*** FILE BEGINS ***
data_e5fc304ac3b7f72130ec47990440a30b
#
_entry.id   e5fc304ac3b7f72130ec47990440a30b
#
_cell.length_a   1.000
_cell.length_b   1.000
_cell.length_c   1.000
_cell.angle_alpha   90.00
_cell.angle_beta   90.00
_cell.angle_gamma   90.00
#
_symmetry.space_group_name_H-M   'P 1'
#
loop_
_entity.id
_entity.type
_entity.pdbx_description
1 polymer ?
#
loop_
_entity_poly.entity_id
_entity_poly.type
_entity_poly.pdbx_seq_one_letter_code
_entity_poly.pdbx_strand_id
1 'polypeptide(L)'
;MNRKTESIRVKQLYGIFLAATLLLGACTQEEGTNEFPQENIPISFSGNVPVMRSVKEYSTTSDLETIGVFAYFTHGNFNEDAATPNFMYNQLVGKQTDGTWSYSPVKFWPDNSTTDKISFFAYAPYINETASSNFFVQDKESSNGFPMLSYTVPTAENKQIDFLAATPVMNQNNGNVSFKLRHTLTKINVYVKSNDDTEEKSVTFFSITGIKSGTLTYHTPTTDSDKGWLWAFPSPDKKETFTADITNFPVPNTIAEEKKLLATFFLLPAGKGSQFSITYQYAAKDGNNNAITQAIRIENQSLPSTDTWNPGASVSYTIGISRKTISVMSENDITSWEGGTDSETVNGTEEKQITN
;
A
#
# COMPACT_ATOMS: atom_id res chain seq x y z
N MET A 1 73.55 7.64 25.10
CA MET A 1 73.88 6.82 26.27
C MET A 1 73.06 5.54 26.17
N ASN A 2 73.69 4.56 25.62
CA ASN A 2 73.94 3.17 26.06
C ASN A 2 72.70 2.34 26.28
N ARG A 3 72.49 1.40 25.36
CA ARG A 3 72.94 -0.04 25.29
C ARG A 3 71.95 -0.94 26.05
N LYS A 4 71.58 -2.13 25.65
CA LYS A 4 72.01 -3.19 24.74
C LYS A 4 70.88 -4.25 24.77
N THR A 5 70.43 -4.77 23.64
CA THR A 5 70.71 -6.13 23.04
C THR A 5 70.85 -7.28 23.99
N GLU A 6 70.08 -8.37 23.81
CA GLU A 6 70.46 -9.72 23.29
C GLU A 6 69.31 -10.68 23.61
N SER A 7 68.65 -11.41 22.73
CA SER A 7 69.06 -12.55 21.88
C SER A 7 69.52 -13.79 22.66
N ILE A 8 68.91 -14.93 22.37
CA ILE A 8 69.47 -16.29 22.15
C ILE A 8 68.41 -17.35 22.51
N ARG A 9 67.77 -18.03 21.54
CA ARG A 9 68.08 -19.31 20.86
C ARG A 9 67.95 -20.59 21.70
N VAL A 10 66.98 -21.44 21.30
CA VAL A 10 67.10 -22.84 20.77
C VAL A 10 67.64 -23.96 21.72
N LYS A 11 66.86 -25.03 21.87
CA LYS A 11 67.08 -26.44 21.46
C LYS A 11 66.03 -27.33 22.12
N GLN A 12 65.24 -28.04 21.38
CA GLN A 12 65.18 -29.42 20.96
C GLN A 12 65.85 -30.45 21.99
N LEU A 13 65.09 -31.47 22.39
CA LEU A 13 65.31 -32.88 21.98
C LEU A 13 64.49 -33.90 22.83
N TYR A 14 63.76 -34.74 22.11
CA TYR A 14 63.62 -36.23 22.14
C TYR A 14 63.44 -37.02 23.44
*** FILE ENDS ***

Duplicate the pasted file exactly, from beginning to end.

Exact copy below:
data_e5fc304ac3b7f72130ec47990440a30b
#
_entry.id   e5fc304ac3b7f72130ec47990440a30b
#
_cell.length_a   1.000
_cell.length_b   1.000
_cell.length_c   1.000
_cell.angle_alpha   90.00
_cell.angle_beta   90.00
_cell.angle_gamma   90.00
#
_symmetry.space_group_name_H-M   'P 1'
#
loop_
_entity.id
_entity.type
_entity.pdbx_description
1 polymer ?
#
loop_
_entity_poly.entity_id
_entity_poly.type
_entity_poly.pdbx_seq_one_letter_code
_entity_poly.pdbx_strand_id
1 'polypeptide(L)'
;MNRKTESIRVKQLYGIFLAATLLLGACTQEEGTNEFPQENIPISFSGNVPVMRSVKEYSTTSDLETIGVFAYFTHGNFNEDAATPNFMYNQLVGKQTDGTWSYSPVKFWPDNSTTDKISFFAYAPYINETASSNFFVQDKESSNGFPMLSYTVPTAENKQIDFLAATPVMNQNNGNVSFKLRHTLTKINVYVKSNDDTEEKSVTFFSITGIKSGTLTYHTPTTDSDKGWLWAFPSPDKKETFTADITNFPVPNTIAEEKKLLATFFLLPAGKGSQFSITYQYAAKDGNNNAITQAIRIENQSLPSTDTWNPGASVSYTIGISRKTISVMSENDITSWEGGTDSETVNGTEEKQITN
;
A
#
# COMPACT_ATOMS: atom_id res chain seq x y z
N MET A 1 73.55 7.64 25.10
CA MET A 1 73.88 6.82 26.27
C MET A 1 73.06 5.54 26.17
N ASN A 2 73.69 4.56 25.62
CA ASN A 2 73.94 3.17 26.06
C ASN A 2 72.70 2.34 26.28
N ARG A 3 72.49 1.40 25.36
CA ARG A 3 72.94 -0.04 25.29
C ARG A 3 71.95 -0.94 26.05
N LYS A 4 71.58 -2.13 25.65
CA LYS A 4 72.01 -3.19 24.74
C LYS A 4 70.88 -4.25 24.77
N THR A 5 70.43 -4.77 23.64
CA THR A 5 70.71 -6.13 23.04
C THR A 5 70.85 -7.28 23.99
N GLU A 6 70.08 -8.37 23.81
CA GLU A 6 70.46 -9.72 23.29
C GLU A 6 69.31 -10.68 23.61
N SER A 7 68.65 -11.41 22.73
CA SER A 7 69.06 -12.55 21.88
C SER A 7 69.52 -13.79 22.66
N ILE A 8 68.91 -14.93 22.37
CA ILE A 8 69.47 -16.29 22.15
C ILE A 8 68.41 -17.35 22.51
N ARG A 9 67.77 -18.03 21.54
CA ARG A 9 68.08 -19.31 20.86
C ARG A 9 67.95 -20.59 21.70
N VAL A 10 66.98 -21.44 21.30
CA VAL A 10 67.10 -22.84 20.77
C VAL A 10 67.64 -23.96 21.72
N LYS A 11 66.86 -25.03 21.87
CA LYS A 11 67.08 -26.44 21.46
C LYS A 11 66.03 -27.33 22.12
N GLN A 12 65.24 -28.04 21.38
CA GLN A 12 65.18 -29.42 20.96
C GLN A 12 65.85 -30.45 21.99
N LEU A 13 65.09 -31.47 22.39
CA LEU A 13 65.31 -32.88 21.98
C LEU A 13 64.49 -33.90 22.83
N TYR A 14 63.76 -34.74 22.11
CA TYR A 14 63.62 -36.23 22.14
C TYR A 14 63.44 -37.02 23.44